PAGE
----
Eventually, I can and do expect my finished horses to go anywhere under any situation.
Up onto the veranda with tarp on tail.
Please note that these pictures demonstrate horses at a high level in their training, and that none of this work should be attempted until correct basics are established and properly formed.
When I’m working with any individual horse, I focus on attaining the same balance, poise and athletic ability that he shows me at play in the paddock. Once I have forwards, sideways, backwards, canter circles, stops and spins, I set out to put him to the test.
Canter circle through a gully, where I expect the horse to perform the manoeuvre as well as he would on the flat.
Stop and stand on loose rein on a steep incline.
If I see a shallow body of water, I’ll do a working stockhorse pattern in it. If there are cars and trucks driving past my paddock, I’ll expect my horse’s focus to remain on me as I ask for a series of movements that require mental attention and physical brilliance. I have found that a horse’s mind is much like a sponge; it will soak up new information readily, and with access to continued “moisture” (in the form of knowledge) will expand and grow far beyond normal expectations. But if it is left unused, it will dry up, shrink and be of little use. As well as the physical challenges I put my horses through, I also expect them to be brave and obedient when it comes to pressures that expand the mind and emotions.
Quietway Sequel, with his three mates standing above him, at Equitana.
Throughout my years as a performer at major shows around Australia, I have been able to expose my horses to many weird and wonderful things. I have ridden them down sideshow alleys and worked them at night while fireworks light up the sky. I put my horses in these situations because they were my reality, and for me to be successful at my job, my horses and I have to excel in these pressure-filled moments. The respect and trust earned through times of hardship and diversity is unparalleled, and gives us a very small glimpse of the mateship that the soldier and warhorse shared.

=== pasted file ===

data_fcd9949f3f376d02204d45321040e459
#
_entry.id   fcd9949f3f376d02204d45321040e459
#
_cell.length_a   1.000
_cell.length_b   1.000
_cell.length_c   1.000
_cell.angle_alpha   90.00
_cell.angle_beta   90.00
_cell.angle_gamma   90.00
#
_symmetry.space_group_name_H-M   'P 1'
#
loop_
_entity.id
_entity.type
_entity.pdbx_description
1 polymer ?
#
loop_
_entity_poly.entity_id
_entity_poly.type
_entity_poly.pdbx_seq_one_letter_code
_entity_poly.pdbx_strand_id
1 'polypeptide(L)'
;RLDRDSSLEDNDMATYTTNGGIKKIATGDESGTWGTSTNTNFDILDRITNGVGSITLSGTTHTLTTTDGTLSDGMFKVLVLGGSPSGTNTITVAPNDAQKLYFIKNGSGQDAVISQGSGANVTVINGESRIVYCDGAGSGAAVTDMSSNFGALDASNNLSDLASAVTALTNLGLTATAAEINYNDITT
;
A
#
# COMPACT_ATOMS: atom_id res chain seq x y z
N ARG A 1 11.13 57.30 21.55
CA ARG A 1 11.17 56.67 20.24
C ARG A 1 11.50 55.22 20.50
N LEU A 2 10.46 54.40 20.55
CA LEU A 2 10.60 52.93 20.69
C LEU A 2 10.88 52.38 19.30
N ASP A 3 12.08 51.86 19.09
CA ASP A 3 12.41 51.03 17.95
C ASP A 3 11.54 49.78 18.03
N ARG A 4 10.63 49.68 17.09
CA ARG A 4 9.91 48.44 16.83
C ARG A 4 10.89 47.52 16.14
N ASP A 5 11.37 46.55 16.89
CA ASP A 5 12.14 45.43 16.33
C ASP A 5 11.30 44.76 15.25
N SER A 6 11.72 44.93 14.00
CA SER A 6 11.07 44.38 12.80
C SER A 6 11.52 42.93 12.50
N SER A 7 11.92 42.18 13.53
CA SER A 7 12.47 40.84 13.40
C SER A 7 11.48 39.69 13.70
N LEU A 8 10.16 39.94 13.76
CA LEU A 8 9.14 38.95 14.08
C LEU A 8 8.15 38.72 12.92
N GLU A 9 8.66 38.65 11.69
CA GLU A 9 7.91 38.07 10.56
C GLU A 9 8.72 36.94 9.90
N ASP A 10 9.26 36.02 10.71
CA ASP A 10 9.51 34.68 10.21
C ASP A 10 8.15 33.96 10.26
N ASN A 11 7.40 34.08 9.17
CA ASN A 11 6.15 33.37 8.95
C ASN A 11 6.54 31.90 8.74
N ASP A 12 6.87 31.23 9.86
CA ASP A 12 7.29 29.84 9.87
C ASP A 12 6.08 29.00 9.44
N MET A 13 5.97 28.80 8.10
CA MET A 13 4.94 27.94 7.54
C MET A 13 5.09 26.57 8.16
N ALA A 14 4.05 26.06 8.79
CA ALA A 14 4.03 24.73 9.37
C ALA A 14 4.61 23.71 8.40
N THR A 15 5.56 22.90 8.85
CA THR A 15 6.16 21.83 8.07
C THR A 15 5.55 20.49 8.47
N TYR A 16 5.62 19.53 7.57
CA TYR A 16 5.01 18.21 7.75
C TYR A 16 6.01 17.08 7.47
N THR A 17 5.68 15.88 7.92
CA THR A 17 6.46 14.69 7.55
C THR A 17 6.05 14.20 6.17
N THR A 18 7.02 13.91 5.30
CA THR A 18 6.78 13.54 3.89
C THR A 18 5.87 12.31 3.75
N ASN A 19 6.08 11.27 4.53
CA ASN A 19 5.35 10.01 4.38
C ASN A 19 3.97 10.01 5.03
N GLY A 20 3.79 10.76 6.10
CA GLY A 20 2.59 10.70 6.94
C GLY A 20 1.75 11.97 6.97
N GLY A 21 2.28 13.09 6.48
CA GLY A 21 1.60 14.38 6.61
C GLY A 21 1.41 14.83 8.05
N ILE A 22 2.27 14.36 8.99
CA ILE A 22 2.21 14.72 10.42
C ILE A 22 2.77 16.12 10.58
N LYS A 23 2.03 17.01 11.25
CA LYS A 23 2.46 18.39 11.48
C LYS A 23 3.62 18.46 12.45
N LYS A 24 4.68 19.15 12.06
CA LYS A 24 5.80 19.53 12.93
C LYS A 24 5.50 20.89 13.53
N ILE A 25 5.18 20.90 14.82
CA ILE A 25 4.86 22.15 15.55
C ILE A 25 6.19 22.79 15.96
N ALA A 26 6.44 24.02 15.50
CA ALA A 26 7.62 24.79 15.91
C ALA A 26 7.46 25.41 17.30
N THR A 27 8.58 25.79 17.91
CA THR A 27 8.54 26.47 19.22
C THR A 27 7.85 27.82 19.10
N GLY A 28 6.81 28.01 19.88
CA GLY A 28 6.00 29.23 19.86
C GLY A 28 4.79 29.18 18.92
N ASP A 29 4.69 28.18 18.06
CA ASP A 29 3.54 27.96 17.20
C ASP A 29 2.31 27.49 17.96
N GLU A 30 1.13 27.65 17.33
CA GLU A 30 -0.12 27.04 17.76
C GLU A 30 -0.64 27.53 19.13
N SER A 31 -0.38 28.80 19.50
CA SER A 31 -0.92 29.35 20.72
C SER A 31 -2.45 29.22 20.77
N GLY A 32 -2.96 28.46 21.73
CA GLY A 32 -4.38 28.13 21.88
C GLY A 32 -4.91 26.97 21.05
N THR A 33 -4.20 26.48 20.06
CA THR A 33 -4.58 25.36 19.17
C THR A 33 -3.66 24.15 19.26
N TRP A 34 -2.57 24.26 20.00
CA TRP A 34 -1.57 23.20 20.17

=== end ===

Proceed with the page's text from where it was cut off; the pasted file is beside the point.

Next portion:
My performances are designed to showcase the trust and mutual bond that can be shared between man and horse, from Quietway Hope and Sequel in their tarp act to Quietway Spinabbey’s fire act.
My horses show calm and willing responses that have been formed through thoughtful and caring training.
To not expose our horses to the outside world is to put them in real danger. Life itself is pressure, and the better we prepare for it, the better the results. The horse is a humble and respectful creature who looks for a leader to follow to safety; and if he’s not being led, he may choose to lead, or worse, may choose not to follow. It is my life’s goal to be the ultimate leader of every horse I work with. If we can be there for our horses in hard times, they will be there for us always. Just like a diamond is formed from a piece of coal put under pressure, so it is with the most highly trained horses.